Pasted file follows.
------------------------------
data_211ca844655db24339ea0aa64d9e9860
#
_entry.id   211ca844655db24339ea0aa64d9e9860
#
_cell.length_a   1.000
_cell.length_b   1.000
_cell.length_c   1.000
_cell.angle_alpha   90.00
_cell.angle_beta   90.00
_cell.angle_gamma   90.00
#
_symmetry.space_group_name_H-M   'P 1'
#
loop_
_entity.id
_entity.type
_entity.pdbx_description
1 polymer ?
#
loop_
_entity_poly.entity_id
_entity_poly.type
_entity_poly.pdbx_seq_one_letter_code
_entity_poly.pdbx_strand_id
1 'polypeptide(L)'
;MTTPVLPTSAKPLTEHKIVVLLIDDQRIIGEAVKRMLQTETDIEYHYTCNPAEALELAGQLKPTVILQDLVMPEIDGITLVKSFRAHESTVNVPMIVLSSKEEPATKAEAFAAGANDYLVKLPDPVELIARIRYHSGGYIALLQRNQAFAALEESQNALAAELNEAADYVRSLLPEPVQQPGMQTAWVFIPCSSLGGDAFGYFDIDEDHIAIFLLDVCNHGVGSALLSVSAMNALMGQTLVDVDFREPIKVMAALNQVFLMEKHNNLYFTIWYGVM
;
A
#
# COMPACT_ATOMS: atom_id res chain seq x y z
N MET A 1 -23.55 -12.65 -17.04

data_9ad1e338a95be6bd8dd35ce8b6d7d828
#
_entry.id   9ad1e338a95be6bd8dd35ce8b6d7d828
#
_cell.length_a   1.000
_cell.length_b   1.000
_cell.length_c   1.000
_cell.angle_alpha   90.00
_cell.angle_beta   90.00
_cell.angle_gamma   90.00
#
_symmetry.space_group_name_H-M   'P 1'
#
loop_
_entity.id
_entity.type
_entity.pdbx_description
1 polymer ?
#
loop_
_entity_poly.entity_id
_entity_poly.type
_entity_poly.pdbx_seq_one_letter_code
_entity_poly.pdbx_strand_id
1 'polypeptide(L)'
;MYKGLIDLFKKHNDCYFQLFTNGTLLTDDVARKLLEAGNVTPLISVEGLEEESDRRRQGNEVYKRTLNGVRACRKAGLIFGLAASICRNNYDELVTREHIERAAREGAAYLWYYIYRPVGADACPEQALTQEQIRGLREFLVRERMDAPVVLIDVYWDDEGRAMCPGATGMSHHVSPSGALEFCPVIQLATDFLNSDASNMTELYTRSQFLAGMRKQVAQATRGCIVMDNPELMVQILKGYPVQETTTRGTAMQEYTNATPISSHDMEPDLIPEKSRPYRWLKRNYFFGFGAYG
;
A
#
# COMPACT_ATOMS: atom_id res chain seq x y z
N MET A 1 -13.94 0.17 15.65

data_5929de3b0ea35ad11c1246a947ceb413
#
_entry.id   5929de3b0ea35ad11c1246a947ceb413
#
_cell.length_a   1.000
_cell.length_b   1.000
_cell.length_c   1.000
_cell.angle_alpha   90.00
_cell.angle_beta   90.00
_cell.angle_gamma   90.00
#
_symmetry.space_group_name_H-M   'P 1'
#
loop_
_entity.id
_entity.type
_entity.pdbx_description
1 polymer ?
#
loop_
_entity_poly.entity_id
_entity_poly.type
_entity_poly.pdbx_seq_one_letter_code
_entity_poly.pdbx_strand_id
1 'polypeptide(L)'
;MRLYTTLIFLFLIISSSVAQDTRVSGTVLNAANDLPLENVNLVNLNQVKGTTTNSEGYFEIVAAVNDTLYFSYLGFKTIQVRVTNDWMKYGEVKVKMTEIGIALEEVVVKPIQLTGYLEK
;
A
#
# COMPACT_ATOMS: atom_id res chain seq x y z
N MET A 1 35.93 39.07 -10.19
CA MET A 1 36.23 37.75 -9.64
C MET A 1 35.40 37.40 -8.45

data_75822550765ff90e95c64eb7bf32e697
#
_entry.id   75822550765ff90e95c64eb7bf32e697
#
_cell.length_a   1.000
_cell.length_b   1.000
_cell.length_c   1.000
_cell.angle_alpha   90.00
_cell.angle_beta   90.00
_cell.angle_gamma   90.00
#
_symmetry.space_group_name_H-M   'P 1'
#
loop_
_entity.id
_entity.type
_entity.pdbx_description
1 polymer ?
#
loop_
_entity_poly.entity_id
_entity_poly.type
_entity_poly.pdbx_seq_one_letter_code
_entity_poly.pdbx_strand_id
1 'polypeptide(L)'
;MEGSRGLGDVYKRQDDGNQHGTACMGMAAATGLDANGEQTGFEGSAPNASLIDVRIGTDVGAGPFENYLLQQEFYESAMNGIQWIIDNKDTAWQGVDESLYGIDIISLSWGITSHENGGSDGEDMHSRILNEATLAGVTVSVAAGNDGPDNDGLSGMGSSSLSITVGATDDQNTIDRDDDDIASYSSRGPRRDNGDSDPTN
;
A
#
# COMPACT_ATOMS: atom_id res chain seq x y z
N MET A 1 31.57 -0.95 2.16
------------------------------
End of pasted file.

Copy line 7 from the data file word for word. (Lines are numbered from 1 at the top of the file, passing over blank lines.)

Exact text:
_cell.length_c   1.000